Obviously, your outdoor campaign didn’t go the way you wanted it to. Was that weighing on your mind as the end of the season was approaching?
I was thinking, “What if I have to move up? I don’t have a ride. I know I won a supercross championship, but still, I’d like to know if I have to move up.” It seemed like it took a while for it to go through and be official. After Southwick, I had a meeting with Mitch and the Kawi guys, and that’s when I found out I could stay if I wanted. All those races in the middle, I didn’t even know what I was going to do, or if the rule was going to be changed, or what. So that was a question for the whole outdoor season, pretty much.
That must have been nerve racking at times.
Yeah. Obviously, I had a good supercross season, so I knew I would get a ride, but I just wanted be somewhere. And obviously I wanted to defend my title, but the way I look at it now is, you have to move up sooner or later in this sport, so why not take it as an opportunity?
We’ve seen you ride the outdoors better in the past. Was there any one single thing you think that was holding you back this summer?
No, there were multiple things, from me sometimes. I just had a couple troubles here and there. I was working on my starts and got frustrated that I couldn’t get better starts at the time. I’m kind of glad I didn’t have that good of an outdoor season. I mean, I’m obviously not happy about it, but it’s like a blessing in disguise. It made me realize how important it is to not get too frustrated with yourself. Just like with anything else in life, if you get too frustrated, it doesn’t really help the problem, so I have a new outlook on that. I would have almost one good moto every weekend, not lighting the world on fire or anything, but right where I wanted to be. If I would have put two motos together, I would’ve been happy with that, but it didn’t seem to happen. Last year I was really consistent, and it kind of frustrated me even more when I thought about that. I was just thinking about things too much, but you have to move on I guess. It kind of sucks talking about it, but you have to look at the bad things you did, and you have to look at the good things you did and go over that with yourself, and make a plan to stay away from the bad things.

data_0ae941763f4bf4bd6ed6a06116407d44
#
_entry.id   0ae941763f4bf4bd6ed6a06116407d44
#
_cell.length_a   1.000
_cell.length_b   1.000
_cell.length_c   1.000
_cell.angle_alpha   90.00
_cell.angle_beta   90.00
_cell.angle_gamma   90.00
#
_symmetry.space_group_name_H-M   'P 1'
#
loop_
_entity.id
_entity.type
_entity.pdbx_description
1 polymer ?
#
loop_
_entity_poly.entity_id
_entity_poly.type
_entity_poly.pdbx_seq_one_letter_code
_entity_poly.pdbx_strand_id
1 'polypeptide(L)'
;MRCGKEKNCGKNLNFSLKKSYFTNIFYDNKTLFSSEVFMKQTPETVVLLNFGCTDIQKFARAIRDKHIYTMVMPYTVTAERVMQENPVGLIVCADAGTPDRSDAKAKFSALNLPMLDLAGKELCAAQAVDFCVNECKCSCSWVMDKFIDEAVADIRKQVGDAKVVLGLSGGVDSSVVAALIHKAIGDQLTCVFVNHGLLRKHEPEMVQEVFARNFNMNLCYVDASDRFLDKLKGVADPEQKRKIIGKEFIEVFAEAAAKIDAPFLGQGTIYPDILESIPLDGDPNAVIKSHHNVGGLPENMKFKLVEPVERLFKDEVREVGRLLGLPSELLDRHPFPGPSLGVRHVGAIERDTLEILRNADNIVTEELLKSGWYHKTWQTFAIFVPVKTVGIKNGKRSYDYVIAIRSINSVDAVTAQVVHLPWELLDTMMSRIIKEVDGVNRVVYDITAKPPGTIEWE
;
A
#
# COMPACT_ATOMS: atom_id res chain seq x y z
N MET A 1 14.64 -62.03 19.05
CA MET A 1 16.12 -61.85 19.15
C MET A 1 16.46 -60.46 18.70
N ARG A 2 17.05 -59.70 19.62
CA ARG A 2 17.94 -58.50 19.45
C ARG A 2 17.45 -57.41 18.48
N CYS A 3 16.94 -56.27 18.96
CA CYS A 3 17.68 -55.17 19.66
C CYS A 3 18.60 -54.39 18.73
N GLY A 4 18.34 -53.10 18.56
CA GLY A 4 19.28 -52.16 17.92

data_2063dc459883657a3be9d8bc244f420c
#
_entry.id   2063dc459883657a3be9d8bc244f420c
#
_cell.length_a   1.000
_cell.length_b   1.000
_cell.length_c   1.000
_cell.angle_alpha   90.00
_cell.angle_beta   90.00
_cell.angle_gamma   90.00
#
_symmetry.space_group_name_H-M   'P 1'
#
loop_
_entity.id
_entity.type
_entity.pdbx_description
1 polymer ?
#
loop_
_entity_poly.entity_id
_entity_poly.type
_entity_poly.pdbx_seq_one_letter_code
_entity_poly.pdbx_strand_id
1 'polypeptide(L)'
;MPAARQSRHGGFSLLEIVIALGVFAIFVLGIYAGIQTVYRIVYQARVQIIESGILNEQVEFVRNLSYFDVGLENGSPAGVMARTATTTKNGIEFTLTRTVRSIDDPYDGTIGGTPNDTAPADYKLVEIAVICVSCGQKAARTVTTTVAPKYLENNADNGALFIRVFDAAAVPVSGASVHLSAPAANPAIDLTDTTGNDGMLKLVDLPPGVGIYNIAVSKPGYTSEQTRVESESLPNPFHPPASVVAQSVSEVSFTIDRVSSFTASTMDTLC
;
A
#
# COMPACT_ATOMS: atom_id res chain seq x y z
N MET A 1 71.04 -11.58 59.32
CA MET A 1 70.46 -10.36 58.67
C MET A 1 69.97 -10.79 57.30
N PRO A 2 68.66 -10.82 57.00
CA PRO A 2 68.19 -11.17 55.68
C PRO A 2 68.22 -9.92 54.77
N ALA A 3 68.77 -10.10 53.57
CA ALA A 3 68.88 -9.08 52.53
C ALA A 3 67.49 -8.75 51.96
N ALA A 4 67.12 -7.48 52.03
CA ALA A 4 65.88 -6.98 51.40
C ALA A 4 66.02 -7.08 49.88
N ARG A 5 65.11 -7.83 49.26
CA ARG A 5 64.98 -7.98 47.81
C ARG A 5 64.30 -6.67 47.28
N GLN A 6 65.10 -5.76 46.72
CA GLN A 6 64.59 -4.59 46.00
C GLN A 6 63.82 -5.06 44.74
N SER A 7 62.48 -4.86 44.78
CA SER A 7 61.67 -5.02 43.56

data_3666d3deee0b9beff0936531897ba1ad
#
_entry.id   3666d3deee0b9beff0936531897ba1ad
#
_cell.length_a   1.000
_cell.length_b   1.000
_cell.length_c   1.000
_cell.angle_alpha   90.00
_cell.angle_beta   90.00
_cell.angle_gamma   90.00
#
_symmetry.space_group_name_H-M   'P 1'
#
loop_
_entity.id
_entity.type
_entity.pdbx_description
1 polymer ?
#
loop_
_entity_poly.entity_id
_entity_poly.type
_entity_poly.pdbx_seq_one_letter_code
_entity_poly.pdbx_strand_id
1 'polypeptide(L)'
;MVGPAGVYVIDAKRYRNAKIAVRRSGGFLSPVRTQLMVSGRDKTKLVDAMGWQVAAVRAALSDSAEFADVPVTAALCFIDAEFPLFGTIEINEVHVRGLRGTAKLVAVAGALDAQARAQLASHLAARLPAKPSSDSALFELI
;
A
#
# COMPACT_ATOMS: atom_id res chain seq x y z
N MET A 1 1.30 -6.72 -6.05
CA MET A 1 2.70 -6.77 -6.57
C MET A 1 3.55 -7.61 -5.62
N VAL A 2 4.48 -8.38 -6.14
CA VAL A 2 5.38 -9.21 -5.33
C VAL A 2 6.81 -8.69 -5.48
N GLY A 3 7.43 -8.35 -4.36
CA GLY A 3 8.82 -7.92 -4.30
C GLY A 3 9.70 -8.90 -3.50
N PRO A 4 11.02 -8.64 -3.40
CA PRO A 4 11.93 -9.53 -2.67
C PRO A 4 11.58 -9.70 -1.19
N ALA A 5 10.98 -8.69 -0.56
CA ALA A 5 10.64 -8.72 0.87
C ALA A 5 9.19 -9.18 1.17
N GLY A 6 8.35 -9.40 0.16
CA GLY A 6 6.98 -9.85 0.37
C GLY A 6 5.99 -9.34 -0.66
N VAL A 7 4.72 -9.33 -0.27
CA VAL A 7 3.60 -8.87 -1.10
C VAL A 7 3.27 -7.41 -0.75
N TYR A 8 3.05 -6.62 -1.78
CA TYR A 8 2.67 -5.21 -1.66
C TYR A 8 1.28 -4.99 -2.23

Tickle is staying with Pro Circuit for 2012 aboard a 450.
Photo: Andrew Fredrickson
What’d we miss?
I just want to thank everybody with the team, I’m glad I’m with them again. I like the atmosphere, I get along with everybody, and I didn’t want to have to make another change. I’m glad I’m back where I’m at. I’m looking forward to the Monster Cup, and supercross is going to be cool racing against all the big guys.
Yeah, next year is going to be another crazy season!
Yeah, exactly. You can’t even count how many good guys there are on your fingers. I’m going to do my work at home, and go have fun. That’s the main thing for me. If I’m not having fun, I seem to struggle a lot more.
Thanks for your time, Broc.
Share this article:
Did you like this article?
Check out KING CAIROLIin our Latest issue of Racer X available now.
Americans know very little about seven-time FIM World Champion Tony Cairoli, but in Europe he’s treated like royalty. Page 102.